as long as everything is running as same user on the same machine.

                          This feel like collaborative editing (eg titatnpad etherpad or
                          google document like) - but requires all emacs windows to run on the
                          same computer and as the same user (?)

                          For that reason I suggested looking at collaborative editing plugins
                          if they exist.


                          http://www.vim.org/scripts/script.php?script_id=3075
                          NrrwRgn (A Narrow Region Plugin)
                          description:

                          This is a script emulates Emacs Narrowing feature, by opening a selected
                          range in a new scratch buffer.

                          In the scratch buffer simply save it and the changes will be copied
                          into the original file.
                          This is only a very simple help. You should probably read the help,
                          that is provided with the plugin. See :h NarrowRegion

                          Can "copying back to the original buffer" be called "merging"?
                          Depends on what you're looking for. I agree its useful.


                          Maybe try all of those solutions - to get a better understanding what
                          works and what not - and then come back and ask more specific questions.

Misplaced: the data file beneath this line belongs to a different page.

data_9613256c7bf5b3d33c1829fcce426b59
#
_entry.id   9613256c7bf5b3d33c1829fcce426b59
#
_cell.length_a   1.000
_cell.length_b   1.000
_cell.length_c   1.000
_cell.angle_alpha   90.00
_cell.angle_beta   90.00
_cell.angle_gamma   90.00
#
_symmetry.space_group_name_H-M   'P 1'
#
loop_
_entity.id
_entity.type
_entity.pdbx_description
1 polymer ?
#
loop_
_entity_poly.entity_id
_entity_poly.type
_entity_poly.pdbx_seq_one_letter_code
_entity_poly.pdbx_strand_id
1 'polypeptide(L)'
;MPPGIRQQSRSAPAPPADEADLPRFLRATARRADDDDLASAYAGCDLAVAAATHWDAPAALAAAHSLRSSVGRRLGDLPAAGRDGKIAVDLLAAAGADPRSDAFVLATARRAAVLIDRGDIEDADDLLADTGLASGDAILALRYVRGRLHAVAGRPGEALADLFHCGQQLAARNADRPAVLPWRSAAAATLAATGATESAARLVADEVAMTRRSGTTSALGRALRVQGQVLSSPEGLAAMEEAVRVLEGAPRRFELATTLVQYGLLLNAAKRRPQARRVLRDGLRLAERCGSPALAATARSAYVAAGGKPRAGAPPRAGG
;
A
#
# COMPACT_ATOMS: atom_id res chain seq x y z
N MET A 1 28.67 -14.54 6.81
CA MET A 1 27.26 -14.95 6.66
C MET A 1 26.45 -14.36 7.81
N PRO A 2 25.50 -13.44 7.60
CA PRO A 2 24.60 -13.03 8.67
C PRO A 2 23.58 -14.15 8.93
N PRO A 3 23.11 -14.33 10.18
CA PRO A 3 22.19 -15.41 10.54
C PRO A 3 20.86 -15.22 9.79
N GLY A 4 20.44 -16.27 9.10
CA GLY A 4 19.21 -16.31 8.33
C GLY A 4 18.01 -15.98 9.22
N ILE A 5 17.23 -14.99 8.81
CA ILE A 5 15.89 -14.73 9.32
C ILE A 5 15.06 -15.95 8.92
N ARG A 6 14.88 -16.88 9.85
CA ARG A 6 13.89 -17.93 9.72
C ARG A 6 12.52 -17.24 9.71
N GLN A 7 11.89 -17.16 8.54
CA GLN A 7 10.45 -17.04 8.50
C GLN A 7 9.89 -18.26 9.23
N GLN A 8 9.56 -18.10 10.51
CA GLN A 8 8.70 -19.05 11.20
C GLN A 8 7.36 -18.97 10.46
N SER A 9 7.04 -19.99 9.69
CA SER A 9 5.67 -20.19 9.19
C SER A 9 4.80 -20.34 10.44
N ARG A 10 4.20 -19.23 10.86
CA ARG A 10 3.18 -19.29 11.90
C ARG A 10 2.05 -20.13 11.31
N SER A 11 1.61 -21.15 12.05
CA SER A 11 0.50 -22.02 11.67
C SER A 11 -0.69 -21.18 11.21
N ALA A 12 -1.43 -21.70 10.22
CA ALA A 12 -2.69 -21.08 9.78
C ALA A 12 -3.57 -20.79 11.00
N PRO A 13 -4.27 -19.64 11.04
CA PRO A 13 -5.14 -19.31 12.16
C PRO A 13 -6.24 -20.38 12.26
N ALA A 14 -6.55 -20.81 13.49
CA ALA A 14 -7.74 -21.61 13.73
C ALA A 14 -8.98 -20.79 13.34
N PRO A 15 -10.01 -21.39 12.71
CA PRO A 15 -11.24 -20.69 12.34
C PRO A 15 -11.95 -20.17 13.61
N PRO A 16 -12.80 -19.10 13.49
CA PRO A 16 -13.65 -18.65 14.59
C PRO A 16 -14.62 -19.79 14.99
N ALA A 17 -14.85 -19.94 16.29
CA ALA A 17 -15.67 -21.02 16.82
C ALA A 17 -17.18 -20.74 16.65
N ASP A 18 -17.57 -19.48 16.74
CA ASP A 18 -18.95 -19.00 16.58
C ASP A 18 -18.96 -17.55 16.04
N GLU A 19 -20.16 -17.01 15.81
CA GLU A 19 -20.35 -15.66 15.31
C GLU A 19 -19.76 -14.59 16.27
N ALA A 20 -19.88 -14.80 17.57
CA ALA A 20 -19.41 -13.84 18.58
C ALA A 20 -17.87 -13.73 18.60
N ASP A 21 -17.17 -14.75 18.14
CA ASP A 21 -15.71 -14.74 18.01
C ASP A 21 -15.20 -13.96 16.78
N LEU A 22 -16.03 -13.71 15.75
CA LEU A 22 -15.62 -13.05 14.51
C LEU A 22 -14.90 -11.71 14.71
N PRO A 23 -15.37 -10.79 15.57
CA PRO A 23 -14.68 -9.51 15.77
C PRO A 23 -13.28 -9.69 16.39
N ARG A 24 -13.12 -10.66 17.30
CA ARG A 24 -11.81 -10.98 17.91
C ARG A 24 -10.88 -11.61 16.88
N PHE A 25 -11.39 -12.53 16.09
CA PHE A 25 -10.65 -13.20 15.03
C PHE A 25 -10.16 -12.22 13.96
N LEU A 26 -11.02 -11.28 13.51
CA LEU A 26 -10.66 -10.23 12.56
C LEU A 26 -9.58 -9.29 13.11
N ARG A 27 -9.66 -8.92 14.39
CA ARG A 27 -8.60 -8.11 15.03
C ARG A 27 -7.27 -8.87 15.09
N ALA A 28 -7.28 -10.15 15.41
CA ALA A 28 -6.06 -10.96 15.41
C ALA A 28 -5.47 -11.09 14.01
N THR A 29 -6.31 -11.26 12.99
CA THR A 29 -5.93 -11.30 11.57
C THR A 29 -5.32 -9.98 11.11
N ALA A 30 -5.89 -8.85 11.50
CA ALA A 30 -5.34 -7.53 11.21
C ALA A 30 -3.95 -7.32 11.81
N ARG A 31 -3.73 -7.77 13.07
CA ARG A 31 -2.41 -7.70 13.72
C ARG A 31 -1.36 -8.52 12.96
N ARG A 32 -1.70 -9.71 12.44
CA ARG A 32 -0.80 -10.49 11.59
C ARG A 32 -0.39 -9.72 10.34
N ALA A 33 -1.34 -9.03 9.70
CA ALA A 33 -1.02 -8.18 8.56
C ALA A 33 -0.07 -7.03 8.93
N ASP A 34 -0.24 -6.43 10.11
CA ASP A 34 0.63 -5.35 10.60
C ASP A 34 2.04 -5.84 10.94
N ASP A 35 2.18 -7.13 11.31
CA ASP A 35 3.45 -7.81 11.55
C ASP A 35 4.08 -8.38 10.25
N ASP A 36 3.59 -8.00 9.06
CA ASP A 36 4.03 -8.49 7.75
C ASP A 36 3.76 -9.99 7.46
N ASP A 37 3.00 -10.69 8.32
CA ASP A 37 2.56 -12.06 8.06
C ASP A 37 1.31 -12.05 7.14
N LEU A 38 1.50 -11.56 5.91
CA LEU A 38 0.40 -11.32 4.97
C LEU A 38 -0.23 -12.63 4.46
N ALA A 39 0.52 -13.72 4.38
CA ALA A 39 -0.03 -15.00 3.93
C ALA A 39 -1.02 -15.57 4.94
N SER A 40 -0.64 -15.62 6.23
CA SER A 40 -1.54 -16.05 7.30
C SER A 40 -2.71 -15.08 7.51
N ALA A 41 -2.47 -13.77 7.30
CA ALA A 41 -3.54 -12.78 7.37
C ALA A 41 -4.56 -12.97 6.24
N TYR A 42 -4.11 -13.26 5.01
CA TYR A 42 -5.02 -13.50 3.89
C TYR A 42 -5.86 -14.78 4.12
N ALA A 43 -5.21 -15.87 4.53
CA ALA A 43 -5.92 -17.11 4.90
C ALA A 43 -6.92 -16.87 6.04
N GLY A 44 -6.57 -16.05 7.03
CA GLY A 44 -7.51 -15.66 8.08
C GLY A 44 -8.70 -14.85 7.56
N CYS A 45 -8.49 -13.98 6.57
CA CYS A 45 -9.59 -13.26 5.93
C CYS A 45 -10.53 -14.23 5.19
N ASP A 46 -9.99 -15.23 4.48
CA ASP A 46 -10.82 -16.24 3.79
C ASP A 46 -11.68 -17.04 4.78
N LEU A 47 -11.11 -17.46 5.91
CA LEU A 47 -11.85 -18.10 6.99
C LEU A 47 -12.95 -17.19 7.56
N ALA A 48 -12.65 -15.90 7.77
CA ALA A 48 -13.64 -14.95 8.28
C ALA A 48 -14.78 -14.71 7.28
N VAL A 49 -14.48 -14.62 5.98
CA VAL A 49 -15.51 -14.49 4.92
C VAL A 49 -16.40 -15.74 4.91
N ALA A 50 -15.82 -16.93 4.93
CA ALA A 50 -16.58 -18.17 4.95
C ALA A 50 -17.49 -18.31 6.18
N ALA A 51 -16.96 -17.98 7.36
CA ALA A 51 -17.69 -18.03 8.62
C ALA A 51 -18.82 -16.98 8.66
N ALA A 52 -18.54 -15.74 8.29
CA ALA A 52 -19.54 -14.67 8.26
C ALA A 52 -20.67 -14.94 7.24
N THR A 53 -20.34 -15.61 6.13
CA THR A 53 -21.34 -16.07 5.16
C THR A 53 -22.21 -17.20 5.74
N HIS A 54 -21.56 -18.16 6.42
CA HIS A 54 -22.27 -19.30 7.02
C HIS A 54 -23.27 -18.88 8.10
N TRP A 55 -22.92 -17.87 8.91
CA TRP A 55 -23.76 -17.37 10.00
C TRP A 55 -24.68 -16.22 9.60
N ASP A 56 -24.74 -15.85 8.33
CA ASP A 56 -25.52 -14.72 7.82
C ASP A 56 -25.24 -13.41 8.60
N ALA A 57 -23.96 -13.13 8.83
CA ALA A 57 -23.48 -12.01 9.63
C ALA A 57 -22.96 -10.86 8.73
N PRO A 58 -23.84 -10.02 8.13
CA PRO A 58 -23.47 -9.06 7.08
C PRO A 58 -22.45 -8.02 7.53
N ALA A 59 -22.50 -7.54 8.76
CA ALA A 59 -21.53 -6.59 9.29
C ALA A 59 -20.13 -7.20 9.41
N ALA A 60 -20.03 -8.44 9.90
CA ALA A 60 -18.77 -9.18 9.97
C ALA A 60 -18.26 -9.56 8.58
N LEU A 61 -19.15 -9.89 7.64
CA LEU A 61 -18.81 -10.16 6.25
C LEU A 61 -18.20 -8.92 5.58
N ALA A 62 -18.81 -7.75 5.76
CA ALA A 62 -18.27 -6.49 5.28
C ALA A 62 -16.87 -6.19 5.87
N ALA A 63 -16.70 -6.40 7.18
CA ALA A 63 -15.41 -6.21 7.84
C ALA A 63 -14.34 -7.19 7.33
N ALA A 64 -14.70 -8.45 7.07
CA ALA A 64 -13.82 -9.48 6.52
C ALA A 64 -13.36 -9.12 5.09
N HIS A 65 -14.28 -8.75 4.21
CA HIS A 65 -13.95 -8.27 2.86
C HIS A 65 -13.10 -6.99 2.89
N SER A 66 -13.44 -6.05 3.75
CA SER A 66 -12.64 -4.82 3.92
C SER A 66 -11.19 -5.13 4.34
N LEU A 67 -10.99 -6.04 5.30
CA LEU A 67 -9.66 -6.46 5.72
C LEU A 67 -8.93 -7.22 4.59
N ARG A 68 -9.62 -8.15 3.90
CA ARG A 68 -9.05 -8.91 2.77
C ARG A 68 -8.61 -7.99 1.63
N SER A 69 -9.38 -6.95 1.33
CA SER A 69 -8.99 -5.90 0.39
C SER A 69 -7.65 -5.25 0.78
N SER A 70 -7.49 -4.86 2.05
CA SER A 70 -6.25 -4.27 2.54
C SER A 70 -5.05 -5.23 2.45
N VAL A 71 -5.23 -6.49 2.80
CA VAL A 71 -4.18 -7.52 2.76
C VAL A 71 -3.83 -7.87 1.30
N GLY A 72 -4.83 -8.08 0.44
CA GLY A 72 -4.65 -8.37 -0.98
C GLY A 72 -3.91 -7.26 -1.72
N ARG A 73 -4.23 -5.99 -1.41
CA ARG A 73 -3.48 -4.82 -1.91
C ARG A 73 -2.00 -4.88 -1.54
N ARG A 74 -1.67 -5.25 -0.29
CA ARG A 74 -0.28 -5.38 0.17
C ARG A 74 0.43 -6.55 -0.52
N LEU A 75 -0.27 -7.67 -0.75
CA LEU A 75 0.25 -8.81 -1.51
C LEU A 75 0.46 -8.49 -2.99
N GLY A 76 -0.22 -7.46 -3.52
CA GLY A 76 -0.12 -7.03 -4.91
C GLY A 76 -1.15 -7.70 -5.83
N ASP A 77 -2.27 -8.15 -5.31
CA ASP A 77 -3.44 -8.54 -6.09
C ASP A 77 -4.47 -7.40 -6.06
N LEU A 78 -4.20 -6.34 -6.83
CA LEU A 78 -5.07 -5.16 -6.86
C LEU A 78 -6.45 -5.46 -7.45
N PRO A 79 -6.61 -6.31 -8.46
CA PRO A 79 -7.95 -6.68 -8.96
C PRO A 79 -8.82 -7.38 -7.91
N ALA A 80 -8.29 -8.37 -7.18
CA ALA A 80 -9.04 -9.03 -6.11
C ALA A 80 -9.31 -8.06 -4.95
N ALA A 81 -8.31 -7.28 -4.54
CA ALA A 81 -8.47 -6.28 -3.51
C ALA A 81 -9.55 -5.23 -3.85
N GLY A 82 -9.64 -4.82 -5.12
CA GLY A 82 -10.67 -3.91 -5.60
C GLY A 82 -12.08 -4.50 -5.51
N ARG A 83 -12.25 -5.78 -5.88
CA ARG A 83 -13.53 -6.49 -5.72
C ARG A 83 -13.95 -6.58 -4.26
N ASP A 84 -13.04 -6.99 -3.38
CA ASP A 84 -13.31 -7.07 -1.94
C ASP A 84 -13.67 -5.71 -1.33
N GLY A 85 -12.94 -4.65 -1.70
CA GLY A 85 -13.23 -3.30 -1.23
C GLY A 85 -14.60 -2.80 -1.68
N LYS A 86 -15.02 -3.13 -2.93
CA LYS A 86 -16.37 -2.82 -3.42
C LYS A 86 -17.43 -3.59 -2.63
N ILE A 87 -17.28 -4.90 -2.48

Marc Weber

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                        • vim@...
                          ... From my understanding, Linda would like a second OS-window (and she is already familiar with vim-windows), something that would only be available in a
                          Message 12 of 12 , Feb 3, 2013
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                            On Sun, 03 Feb 2013 09:29:59 +0100, Marc Weber wrote:
                            > > it be possible to have those windows be "disconnected" and really
                            > > be separate windows
                            > (first mail)
                            > Please clarify what you mean by "window". In Vim terminology a
                            > window is a rectangular region which can display a buffer. Muliple
                            > windows create a layout. See :h window.
                            >
                            > in OS terminology a window is something with a [x] at the top right,
                            > something you can resize, close, minimize, move to other deskopts
                            > etc. thus something like gvim, firefox, open office, etc.

                            From my understanding, Linda would like a second OS-window (and she
                            is already familiar with vim-windows), something that would only be
                            available in a gvim. Additionally, such multiple-OS-windows can be
                            done via an in-proc (one executable running, multiple OS-windows
                            showing from that one proc) or out-of-proc (multiple executables
                            running; such as using --remote commands).

                            -tim